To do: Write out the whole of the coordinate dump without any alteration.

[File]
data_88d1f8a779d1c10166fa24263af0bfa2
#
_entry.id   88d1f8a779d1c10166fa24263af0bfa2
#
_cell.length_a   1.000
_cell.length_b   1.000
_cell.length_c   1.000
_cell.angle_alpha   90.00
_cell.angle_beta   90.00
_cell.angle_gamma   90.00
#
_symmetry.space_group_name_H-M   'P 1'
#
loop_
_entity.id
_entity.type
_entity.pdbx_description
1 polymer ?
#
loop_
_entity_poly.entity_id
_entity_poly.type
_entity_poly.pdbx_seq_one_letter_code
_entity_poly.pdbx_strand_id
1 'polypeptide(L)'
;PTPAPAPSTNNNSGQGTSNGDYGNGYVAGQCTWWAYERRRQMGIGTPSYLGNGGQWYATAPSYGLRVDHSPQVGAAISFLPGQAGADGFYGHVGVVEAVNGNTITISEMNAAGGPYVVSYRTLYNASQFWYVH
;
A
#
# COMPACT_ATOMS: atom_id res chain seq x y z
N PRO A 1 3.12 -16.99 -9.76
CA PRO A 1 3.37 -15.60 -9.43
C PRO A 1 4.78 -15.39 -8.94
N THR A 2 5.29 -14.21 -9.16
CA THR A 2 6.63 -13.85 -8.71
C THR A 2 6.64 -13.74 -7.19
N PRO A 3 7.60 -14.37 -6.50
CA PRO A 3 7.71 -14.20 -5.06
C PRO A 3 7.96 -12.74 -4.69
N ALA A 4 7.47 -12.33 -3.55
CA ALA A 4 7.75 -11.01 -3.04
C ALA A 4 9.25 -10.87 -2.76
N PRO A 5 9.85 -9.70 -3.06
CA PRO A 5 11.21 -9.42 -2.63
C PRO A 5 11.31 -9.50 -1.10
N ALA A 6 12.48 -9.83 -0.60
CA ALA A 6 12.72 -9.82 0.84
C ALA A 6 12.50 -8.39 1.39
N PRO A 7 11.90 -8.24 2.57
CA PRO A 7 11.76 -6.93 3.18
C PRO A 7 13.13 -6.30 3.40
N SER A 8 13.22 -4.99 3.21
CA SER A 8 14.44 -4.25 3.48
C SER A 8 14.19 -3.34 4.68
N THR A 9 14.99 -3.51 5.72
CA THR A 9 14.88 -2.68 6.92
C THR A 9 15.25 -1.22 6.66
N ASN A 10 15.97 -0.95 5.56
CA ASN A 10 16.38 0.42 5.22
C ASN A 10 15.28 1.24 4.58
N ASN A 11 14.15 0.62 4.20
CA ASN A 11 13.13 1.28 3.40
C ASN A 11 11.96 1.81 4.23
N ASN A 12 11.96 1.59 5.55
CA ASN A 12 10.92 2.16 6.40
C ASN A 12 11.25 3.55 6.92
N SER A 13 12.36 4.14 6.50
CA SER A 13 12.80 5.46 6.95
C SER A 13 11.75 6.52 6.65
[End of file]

data_88d1f8a779d1c10166fa24263af0bfa2
#
_entry.id   88d1f8a779d1c10166fa24263af0bfa2
#
_cell.length_a   1.000
_cell.length_b   1.000
_cell.length_c   1.000
_cell.angle_alpha   90.00
_cell.angle_beta   90.00
_cell.angle_gamma   90.00
#
_symmetry.space_group_name_H-M   'P 1'
#
loop_
_entity.id
_entity.type
_entity.pdbx_description
1 polymer ?
#
loop_
_entity_poly.entity_id
_entity_poly.type
_entity_poly.pdbx_seq_one_letter_code
_entity_poly.pdbx_strand_id
1 'polypeptide(L)'
;PTPAPAPSTNNNSGQGTSNGDYGNGYVAGQCTWWAYERRRQMGIGTPSYLGNGGQWYATAPSYGLRVDHSPQVGAAISFLPGQAGADGFYGHVGVVEAVNGNTITISEMNAAGGPYVVSYRTLYNASQFWYVH
;
A
#
# COMPACT_ATOMS: atom_id res chain seq x y z
N PRO A 1 3.12 -16.99 -9.76
CA PRO A 1 3.37 -15.60 -9.43
C PRO A 1 4.78 -15.39 -8.94
N THR A 2 5.29 -14.21 -9.16
CA THR A 2 6.63 -13.85 -8.71
C THR A 2 6.64 -13.74 -7.19
N PRO A 3 7.60 -14.37 -6.50
CA PRO A 3 7.71 -14.20 -5.06
C PRO A 3 7.96 -12.74 -4.69
N ALA A 4 7.47 -12.33 -3.55
CA ALA A 4 7.75 -11.01 -3.04
C ALA A 4 9.25 -10.87 -2.76
N PRO A 5 9.85 -9.70 -3.06
CA PRO A 5 11.21 -9.42 -2.63
C PRO A 5 11.31 -9.50 -1.10
N ALA A 6 12.48 -9.83 -0.60
CA ALA A 6 12.72 -9.82 0.84
C ALA A 6 12.50 -8.39 1.39
N PRO A 7 11.90 -8.24 2.57
CA PRO A 7 11.76 -6.93 3.18
C PRO A 7 13.13 -6.30 3.40
N SER A 8 13.22 -4.99 3.21
CA SER A 8 14.44 -4.25 3.48
C SER A 8 14.19 -3.34 4.68
N THR A 9 14.99 -3.51 5.72
CA THR A 9 14.88 -2.68 6.92
C THR A 9 15.25 -1.22 6.66
N ASN A 10 15.97 -0.95 5.56
CA ASN A 10 16.38 0.42 5.22
C ASN A 10 15.28 1.24 4.58
N ASN A 11 14.15 0.62 4.20
CA ASN A 11 13.13 1.28 3.40
C ASN A 11 11.96 1.81 4.23
N ASN A 12 11.96 1.59 5.55
CA ASN A 12 10.92 2.16 6.40
C ASN A 12 11.25 3.55 6.92
N SER A 13 12.36 4.14 6.50
CA SER A 13 12.80 5.46 6.95
C SER A 13 11.75 6.52 6.65